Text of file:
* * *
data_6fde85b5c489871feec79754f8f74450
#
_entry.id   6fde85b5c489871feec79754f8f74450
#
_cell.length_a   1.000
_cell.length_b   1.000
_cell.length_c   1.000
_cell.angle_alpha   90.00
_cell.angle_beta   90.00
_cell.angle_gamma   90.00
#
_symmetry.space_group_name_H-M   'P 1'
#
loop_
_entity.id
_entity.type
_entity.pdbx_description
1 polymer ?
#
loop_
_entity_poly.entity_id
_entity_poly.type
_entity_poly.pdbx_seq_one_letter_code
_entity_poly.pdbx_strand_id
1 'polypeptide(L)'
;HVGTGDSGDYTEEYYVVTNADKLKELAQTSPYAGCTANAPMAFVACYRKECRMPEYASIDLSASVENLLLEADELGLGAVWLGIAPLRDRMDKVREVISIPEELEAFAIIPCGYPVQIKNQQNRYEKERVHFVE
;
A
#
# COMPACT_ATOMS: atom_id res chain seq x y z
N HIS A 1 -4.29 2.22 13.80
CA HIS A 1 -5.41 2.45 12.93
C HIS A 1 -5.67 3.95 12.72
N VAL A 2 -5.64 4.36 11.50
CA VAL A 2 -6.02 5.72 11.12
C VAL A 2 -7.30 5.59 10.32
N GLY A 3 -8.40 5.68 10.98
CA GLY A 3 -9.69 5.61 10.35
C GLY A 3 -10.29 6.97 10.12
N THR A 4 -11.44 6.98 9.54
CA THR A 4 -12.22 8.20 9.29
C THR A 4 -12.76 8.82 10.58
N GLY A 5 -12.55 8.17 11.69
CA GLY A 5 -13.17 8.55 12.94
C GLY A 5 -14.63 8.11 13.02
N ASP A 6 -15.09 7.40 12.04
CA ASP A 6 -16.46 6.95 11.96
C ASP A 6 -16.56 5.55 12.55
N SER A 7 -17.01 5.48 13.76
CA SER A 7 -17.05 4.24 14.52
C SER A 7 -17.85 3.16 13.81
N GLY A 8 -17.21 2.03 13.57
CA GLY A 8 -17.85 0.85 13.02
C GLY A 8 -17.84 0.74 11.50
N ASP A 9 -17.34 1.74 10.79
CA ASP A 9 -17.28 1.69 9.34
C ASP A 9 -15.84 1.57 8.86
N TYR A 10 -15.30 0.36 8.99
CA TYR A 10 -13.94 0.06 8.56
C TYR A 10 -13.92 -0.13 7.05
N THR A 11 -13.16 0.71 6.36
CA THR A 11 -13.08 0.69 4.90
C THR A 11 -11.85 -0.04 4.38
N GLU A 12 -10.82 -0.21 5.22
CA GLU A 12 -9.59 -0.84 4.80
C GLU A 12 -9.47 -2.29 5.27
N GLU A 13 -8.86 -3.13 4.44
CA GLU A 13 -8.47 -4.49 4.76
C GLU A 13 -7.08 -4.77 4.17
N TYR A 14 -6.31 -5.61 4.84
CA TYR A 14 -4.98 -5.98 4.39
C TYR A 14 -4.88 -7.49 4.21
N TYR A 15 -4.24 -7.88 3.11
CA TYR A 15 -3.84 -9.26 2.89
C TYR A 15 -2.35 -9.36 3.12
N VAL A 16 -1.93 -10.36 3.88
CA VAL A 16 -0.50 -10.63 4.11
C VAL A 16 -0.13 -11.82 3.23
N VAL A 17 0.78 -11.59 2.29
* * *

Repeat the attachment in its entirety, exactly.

data_6fde85b5c489871feec79754f8f74450
#
_entry.id   6fde85b5c489871feec79754f8f74450
#
_cell.length_a   1.000
_cell.length_b   1.000
_cell.length_c   1.000
_cell.angle_alpha   90.00
_cell.angle_beta   90.00
_cell.angle_gamma   90.00
#
_symmetry.space_group_name_H-M   'P 1'
#
loop_
_entity.id
_entity.type
_entity.pdbx_description
1 polymer ?
#
loop_
_entity_poly.entity_id
_entity_poly.type
_entity_poly.pdbx_seq_one_letter_code
_entity_poly.pdbx_strand_id
1 'polypeptide(L)'
;HVGTGDSGDYTEEYYVVTNADKLKELAQTSPYAGCTANAPMAFVACYRKECRMPEYASIDLSASVENLLLEADELGLGAVWLGIAPLRDRMDKVREVISIPEELEAFAIIPCGYPVQIKNQQNRYEKERVHFVE
;
A
#
# COMPACT_ATOMS: atom_id res chain seq x y z
N HIS A 1 -4.29 2.22 13.80
CA HIS A 1 -5.41 2.45 12.93
C HIS A 1 -5.67 3.95 12.72
N VAL A 2 -5.64 4.36 11.50
CA VAL A 2 -6.02 5.72 11.12
C VAL A 2 -7.30 5.59 10.32
N GLY A 3 -8.40 5.68 10.98
CA GLY A 3 -9.69 5.61 10.35
C GLY A 3 -10.29 6.97 10.12
N THR A 4 -11.44 6.98 9.54
CA THR A 4 -12.22 8.20 9.29
C THR A 4 -12.76 8.82 10.58
N GLY A 5 -12.55 8.17 11.69
CA GLY A 5 -13.17 8.55 12.94
C GLY A 5 -14.63 8.11 13.02
N ASP A 6 -15.09 7.40 12.04
CA ASP A 6 -16.46 6.95 11.96
C ASP A 6 -16.56 5.55 12.55
N SER A 7 -17.01 5.48 13.76
CA SER A 7 -17.05 4.24 14.52
C SER A 7 -17.85 3.16 13.81
N GLY A 8 -17.21 2.03 13.57
CA GLY A 8 -17.85 0.85 13.02
C GLY A 8 -17.84 0.74 11.50
N ASP A 9 -17.34 1.74 10.79
CA ASP A 9 -17.28 1.69 9.34
C ASP A 9 -15.84 1.57 8.86
N TYR A 10 -15.30 0.36 8.99
CA TYR A 10 -13.94 0.06 8.56
C TYR A 10 -13.92 -0.13 7.05
N THR A 11 -13.16 0.71 6.36
CA THR A 11 -13.08 0.69 4.90
C THR A 11 -11.85 -0.04 4.38
N GLU A 12 -10.82 -0.21 5.22
CA GLU A 12 -9.59 -0.84 4.80
C GLU A 12 -9.47 -2.29 5.27
N GLU A 13 -8.86 -3.13 4.44
CA GLU A 13 -8.47 -4.49 4.76
C GLU A 13 -7.08 -4.77 4.17
N TYR A 14 -6.31 -5.61 4.84
CA TYR A 14 -4.98 -5.98 4.39
C TYR A 14 -4.88 -7.49 4.21
N TYR A 15 -4.24 -7.88 3.11
CA TYR A 15 -3.84 -9.26 2.89
C TYR A 15 -2.35 -9.36 3.12
N VAL A 16 -1.93 -10.36 3.88
CA VAL A 16 -0.50 -10.63 4.11
C VAL A 16 -0.13 -11.82 3.23
N VAL A 17 0.78 -11.59 2.29